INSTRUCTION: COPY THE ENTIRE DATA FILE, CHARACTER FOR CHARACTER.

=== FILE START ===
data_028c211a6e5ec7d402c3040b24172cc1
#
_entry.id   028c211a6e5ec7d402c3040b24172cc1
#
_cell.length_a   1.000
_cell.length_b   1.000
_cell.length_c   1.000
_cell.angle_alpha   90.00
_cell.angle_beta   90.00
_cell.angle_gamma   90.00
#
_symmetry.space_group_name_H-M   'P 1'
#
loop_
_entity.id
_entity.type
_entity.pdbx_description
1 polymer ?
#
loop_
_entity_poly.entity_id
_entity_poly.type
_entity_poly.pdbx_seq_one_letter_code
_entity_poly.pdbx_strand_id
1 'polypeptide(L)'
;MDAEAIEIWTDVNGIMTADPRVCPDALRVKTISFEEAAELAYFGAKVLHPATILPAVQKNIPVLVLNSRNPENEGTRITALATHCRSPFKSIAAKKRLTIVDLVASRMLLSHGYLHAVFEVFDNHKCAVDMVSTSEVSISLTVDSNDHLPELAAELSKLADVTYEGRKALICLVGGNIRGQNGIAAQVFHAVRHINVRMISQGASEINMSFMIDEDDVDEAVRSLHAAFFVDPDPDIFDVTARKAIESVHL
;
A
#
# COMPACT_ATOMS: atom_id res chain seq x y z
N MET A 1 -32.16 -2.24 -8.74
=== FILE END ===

data_028c211a6e5ec7d402c3040b24172cc1
#
_entry.id   028c211a6e5ec7d402c3040b24172cc1
#
_cell.length_a   1.000
_cell.length_b   1.000
_cell.length_c   1.000
_cell.angle_alpha   90.00
_cell.angle_beta   90.00
_cell.angle_gamma   90.00
#
_symmetry.space_group_name_H-M   'P 1'
#
loop_
_entity.id
_entity.type
_entity.pdbx_description
1 polymer ?
#
loop_
_entity_poly.entity_id
_entity_poly.type
_entity_poly.pdbx_seq_one_letter_code
_entity_poly.pdbx_strand_id
1 'polypeptide(L)'
;MDAEAIEIWTDVNGIMTADPRVCPDALRVKTISFEEAAELAYFGAKVLHPATILPAVQKNIPVLVLNSRNPENEGTRITALATHCRSPFKSIAAKKRLTIVDLVASRMLLSHGYLHAVFEVFDNHKCAVDMVSTSEVSISLTVDSNDHLPELAAELSKLADVTYEGRKALICLVGGNIRGQNGIAAQVFHAVRHINVRMISQGASEINMSFMIDEDDVDEAVRSLHAAFFVDPDPDIFDVTARKAIESVHL
;
A
#
# COMPACT_ATOMS: atom_id res chain seq x y z
N MET A 1 -32.16 -2.24 -8.74